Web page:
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topfs2 Offline
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Post: #9
Well I only have 720p screen so I have little problem with framedrops Smile but I'd rather see energy be put into making a viable solution that is free, ie using the GPU by shaders and such. Then again there might be a day when I'd have use for it Wink

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elan Offline
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Post: #10
iordonez Wrote:The the problem I found with the OP, we don't even have DVD support working and we're expected to drop everything and code for this.

Yes, completely agreed in terms of prioritization! Just because it's a good idea, doesn't mean it's an idea that should be worked on RIGHT NOW Smile

-elan
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BigJim Offline
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Post: #11
QUOTE=Jezz_X;182456]I would think you apple boys/girls would be resistant to anything pretending its windows to load it on your mac Smile
That aside from what I hear coreavc does these things at expense of a little quality anyway[/quote]

iordonez Wrote:Yeah my last message was a bit short. The the problem I found with the OP, we don't even have DVD support working and we're expected to drop everything and code for this.

coreAVC originated on windows but it now runs on linux. I don't care if it came from a PDP-8, since is is a proven solution that can save us a lot of trouble.

Regarding quality, I'd rather take a 2% drop in quality than not be able to use 1080p half the time! And as I described above, h.264 1080p rips, while they download faster than 25GB full images, do require CPU power and fast codecs.

Regarding cost, $8 is a lot less than hundreds of dollars if my existing mac can't cut the mustard or to bump up to a faster CPU. Or to be able to still use the nicely sized mini instead of being forced into a larger case to hold the faster CPU.

Nobody said anything about "drop everything and work on this" be reasonable. I'm just happy to see the response on this and know that it could be prioritized somewhere. If at that time ffdshow has been made fast enough, great, but if not, I'm glad to have the coreAVC alternative registered in your collective minds. It really could double or triple the installed base of macs that are capable of h.264-1080p.
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Jezz_X Online
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Post: #12
BigJim Wrote:coreAVC originated on windows but it now runs on linux. I don't care if it came from a PDP-8, since is is a proven solution that can save us a lot of trouble.
.......

It may run on linux but thats because mplayer is useing a win32 wrapper/ dll loader to load it based on its windows port
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BigJim Offline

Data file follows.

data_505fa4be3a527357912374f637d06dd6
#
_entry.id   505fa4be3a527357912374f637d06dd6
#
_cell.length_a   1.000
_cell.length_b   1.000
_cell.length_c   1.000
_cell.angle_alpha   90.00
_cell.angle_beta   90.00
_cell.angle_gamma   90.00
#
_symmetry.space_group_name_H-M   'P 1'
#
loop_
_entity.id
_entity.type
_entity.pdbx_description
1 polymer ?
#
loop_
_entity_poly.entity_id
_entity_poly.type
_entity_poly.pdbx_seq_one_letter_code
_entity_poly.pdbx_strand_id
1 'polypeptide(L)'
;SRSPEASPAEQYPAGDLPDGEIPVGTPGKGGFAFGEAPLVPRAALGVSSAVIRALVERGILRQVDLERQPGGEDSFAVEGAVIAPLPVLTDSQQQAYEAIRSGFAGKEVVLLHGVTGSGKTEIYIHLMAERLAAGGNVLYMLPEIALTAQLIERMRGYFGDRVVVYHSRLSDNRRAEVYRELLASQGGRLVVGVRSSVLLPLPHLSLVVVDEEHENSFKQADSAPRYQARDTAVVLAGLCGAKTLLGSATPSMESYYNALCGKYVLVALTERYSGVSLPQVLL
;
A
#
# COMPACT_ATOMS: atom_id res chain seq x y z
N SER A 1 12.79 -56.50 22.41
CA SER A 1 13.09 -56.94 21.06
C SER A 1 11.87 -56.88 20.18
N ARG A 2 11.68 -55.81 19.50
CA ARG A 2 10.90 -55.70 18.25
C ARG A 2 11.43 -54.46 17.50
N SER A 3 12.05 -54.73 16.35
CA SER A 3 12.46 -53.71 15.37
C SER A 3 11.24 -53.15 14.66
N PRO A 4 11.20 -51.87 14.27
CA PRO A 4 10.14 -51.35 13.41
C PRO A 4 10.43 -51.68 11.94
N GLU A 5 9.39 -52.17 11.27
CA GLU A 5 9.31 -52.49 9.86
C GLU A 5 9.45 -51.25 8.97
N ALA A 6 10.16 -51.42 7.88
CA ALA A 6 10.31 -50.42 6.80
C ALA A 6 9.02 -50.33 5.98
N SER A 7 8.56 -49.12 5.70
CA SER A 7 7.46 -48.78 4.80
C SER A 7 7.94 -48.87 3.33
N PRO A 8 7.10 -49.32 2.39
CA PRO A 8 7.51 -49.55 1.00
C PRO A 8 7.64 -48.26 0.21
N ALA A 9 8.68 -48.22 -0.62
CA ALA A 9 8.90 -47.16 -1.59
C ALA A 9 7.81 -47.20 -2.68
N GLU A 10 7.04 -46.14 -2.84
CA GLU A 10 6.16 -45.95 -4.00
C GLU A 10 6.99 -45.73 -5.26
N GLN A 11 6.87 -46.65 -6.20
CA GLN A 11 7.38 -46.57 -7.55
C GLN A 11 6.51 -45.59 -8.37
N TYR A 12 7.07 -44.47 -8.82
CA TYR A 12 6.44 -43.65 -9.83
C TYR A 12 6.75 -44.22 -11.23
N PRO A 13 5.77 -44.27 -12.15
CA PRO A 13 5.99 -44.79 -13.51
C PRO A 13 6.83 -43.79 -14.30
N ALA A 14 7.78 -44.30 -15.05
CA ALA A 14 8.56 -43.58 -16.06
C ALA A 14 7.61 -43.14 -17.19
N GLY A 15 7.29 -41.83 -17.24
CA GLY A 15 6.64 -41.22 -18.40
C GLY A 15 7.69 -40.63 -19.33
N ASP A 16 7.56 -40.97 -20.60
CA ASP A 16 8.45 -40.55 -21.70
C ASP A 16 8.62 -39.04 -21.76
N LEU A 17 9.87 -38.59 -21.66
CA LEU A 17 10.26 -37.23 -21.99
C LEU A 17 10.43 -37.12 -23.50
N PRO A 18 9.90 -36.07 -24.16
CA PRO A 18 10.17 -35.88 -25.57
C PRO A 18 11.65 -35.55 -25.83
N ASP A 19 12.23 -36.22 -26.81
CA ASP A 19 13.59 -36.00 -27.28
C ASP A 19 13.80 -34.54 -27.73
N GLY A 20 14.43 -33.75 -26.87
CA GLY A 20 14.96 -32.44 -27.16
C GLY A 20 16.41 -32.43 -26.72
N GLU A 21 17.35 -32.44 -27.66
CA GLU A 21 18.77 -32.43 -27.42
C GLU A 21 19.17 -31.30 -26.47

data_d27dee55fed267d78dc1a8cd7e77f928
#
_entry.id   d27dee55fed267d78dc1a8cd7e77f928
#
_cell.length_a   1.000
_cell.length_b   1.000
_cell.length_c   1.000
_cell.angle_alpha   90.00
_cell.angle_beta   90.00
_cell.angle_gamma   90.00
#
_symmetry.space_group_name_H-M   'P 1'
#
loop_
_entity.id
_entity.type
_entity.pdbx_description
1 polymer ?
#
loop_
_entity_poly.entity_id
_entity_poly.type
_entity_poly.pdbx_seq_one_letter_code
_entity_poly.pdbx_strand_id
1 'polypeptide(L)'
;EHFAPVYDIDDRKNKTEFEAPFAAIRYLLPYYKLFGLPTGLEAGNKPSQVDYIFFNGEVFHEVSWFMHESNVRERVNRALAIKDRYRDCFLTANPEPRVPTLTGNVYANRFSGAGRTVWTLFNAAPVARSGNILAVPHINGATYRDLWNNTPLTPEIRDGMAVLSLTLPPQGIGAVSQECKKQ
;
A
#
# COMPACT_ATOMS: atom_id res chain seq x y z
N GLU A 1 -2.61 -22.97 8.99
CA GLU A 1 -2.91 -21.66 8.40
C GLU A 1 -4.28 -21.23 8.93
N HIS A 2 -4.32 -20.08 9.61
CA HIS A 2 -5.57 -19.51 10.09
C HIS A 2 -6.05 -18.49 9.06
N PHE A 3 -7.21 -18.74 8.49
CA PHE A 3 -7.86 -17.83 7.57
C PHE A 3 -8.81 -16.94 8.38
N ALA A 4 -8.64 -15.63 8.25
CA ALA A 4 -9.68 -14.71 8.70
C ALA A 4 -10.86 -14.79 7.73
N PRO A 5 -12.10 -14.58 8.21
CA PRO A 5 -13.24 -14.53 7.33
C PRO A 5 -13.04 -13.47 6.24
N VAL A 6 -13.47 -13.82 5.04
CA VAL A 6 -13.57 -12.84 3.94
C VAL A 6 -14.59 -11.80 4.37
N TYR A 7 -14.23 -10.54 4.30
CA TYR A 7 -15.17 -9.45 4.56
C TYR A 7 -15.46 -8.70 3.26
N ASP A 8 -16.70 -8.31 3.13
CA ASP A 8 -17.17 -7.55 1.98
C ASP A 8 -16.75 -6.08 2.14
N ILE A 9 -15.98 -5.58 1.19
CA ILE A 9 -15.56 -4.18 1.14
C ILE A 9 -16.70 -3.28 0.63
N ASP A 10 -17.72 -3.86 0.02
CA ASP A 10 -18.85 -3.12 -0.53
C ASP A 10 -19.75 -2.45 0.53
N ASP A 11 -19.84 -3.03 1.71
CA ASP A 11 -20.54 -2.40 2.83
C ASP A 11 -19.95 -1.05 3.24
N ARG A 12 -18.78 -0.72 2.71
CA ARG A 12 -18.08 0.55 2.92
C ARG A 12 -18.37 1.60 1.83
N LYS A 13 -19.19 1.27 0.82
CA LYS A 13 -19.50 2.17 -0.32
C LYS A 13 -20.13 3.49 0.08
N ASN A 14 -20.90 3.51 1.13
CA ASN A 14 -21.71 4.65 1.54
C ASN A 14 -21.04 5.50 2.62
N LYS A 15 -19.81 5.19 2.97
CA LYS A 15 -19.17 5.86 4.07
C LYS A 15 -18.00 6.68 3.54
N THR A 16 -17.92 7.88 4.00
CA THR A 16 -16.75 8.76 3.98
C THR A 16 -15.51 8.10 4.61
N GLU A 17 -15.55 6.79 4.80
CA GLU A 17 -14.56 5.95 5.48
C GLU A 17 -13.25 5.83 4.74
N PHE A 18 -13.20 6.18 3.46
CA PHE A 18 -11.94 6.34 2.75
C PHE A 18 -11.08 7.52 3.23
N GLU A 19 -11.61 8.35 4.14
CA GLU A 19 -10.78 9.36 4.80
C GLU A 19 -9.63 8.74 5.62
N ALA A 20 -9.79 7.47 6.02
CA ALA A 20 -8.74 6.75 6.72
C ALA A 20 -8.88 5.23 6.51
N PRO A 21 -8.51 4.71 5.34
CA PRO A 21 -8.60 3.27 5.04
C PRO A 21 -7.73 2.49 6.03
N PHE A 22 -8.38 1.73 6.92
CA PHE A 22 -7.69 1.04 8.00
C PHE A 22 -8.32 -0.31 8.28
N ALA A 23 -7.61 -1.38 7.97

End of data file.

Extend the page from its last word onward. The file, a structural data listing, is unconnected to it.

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Post: #13
Hmmm... that could be problematic. However, I found this thread. So there may be more than one way to skin this cat.

I spent $15 on CoreAVC for OSX today. I already knew that it would not pass AC3, but I wanted to measure what potential it had for h.264 playback on a mini. I installed CoreAVC on my 1.66 CD mini by mistake (it's locked to a serial number when you buy and I had the wrong number written down) instead of the 1.83 C2D which would have given the player a better chance to work well. However, it turned out that the lesser platform was the right test because CoreAVC could play (video only) any h.264 sample I could find. A good example was "Over the Hedge" which was 1920x1072 at 24fps. VLC statistics show a max stream rate of 15k. I don't know if VLC is accurate because it simply chokes on this movie. The max CPU I saw was about 130%. With CoreAVC, this sample was completely smooth! (pass-AC3 issue is being fixed BTW)

http://www.avsforum.com/avs-vb/showthread.php?t=1000006 This forum is pretty over the top with video metal heads and apparently they have their eye on osxbmc too.

A good source for h.264 1080p test material is hdbits.org or usenet, though of course avoid anything with copyright issues.
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BigJim Offline
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Post: #14
Two more points. What I noticed on the private tracker is that even there, with access to all the HD content ever made, maybe only 20% of people have 1080p yet. Even I don't have it, I only use 1080p so I can feed my 720p projector a 24 fps source (even the 720p rips are 95% of the time 24 fps).

That said, the 1080p tidal wave is visible on the horizon to anyone with eyes to see. Hope the next poll here will ask "is your display 720p or 1080p" and "do you plan to buy 1080p in the next year". I'm not exactly sure which if any of the products from corecodec.com is best integrated with (os)xbmc, they have several. And apparently plans for more, like a standalone player for os x which would basically "compete" with osxbmc. (apple TV and front row could lose some market share to these ;-)
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trondah Offline
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Post: #15
To have smooth 1080p H264 support, I'd gladly pay $100. If you have a TV capable of 1080p and a Mac mini, you can afford $8. It's nothing!